I'm in the process of designing a fairly complex system. One of our primary concerns is supporting SQL Server peer-to-peer replication. The idea is to support several geographically separated nodes.
A secondary concern has been using a modern ORM in the middle tier. Our first choice has always been Entity Framework, mainly because the developers like to work with it. (They love the LiNQ support.)
So here's the problem:
With peer-to-peer replication in mind, I settled on using uniqueidentifier with a default value of newsequentialid() for the primary key of every table. This seemed to provide a good balance between avoiding key collisions and reducing index fragmentation.
However, it turns out that the current version of Entity Framework has a very strange limitation: if an entity's key column is a uniqueidentifier (GUID) then it cannot be configured to use the default value (newsequentialid()) provided by the database. The application layer must generate the GUID and populate the key value.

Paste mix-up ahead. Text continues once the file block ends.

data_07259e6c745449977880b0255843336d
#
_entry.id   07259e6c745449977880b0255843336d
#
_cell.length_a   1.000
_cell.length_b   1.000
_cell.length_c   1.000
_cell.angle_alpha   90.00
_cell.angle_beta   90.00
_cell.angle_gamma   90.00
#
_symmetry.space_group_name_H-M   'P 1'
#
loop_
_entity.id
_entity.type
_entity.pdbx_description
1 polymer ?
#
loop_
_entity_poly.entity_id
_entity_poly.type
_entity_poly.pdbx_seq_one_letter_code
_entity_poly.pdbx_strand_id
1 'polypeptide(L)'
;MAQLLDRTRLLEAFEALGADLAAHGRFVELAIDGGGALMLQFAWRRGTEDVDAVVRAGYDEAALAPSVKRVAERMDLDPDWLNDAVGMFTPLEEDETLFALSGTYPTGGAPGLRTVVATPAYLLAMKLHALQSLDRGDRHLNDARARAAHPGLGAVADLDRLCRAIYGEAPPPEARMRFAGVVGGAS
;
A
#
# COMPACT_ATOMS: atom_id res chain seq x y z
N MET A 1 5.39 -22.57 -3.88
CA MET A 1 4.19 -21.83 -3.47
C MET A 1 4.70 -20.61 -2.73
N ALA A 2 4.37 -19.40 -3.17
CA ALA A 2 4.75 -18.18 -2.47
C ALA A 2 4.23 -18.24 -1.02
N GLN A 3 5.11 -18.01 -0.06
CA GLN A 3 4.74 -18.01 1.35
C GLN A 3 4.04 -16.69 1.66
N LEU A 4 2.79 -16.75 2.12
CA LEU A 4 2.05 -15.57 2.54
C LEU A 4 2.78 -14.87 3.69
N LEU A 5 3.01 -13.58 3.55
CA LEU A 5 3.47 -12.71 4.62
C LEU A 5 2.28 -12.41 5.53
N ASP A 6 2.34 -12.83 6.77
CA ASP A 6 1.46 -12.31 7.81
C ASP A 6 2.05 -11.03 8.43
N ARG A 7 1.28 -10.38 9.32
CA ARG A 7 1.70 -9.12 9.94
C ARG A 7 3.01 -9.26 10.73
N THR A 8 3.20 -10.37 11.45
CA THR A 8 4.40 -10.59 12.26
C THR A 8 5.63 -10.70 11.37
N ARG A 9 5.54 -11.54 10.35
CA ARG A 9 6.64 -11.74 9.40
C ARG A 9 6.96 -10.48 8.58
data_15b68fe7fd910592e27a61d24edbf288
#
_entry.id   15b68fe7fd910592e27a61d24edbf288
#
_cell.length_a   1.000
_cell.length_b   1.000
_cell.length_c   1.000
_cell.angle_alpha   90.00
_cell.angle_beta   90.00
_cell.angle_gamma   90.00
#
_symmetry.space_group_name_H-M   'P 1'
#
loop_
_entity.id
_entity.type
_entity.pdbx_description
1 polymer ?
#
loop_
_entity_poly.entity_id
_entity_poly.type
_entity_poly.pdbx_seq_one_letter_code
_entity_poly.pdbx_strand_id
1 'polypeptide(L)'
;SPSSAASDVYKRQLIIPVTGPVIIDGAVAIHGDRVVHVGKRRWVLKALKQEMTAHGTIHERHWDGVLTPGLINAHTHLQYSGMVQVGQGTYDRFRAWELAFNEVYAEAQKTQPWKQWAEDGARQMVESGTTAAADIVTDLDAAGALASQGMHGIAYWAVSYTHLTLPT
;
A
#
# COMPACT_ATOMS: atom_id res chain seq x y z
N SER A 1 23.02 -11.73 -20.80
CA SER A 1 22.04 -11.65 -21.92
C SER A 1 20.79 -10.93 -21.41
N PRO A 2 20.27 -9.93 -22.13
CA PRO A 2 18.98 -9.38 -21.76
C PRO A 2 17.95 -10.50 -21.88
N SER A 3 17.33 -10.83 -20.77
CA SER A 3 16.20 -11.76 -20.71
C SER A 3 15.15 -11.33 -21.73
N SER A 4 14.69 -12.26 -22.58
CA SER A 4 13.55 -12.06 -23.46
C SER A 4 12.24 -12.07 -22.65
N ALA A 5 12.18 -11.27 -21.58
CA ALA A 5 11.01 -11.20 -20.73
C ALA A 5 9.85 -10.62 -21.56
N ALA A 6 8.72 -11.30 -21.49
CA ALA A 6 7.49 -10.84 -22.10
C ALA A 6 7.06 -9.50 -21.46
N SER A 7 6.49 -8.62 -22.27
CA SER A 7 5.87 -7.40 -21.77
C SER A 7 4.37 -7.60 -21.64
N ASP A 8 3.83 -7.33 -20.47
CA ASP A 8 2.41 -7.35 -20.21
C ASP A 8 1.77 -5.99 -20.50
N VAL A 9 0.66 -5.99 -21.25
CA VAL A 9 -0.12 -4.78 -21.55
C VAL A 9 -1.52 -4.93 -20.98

So here's the debate:
- abandon Entity Framework and use another ORM:
- use NHibernate and give up LiNQ support
- use linq2sql and give up future support (not to mention get bound to SQL Server on DB)
- abandon GUIDs and go with another PK strategy
- devise a method to generate sequential GUIDs (COMBs?) at the application layer
I'm leaning towards option 1 with linq2sql (my developers really like linq2[stuff]) and 3. That's mainly because I'm somewhat ignorant of alternate key strategies that support the replication scheme we're aiming for while also keeping things sane from a developer's perspective.
Any insight or opinion would be greatly appreciated.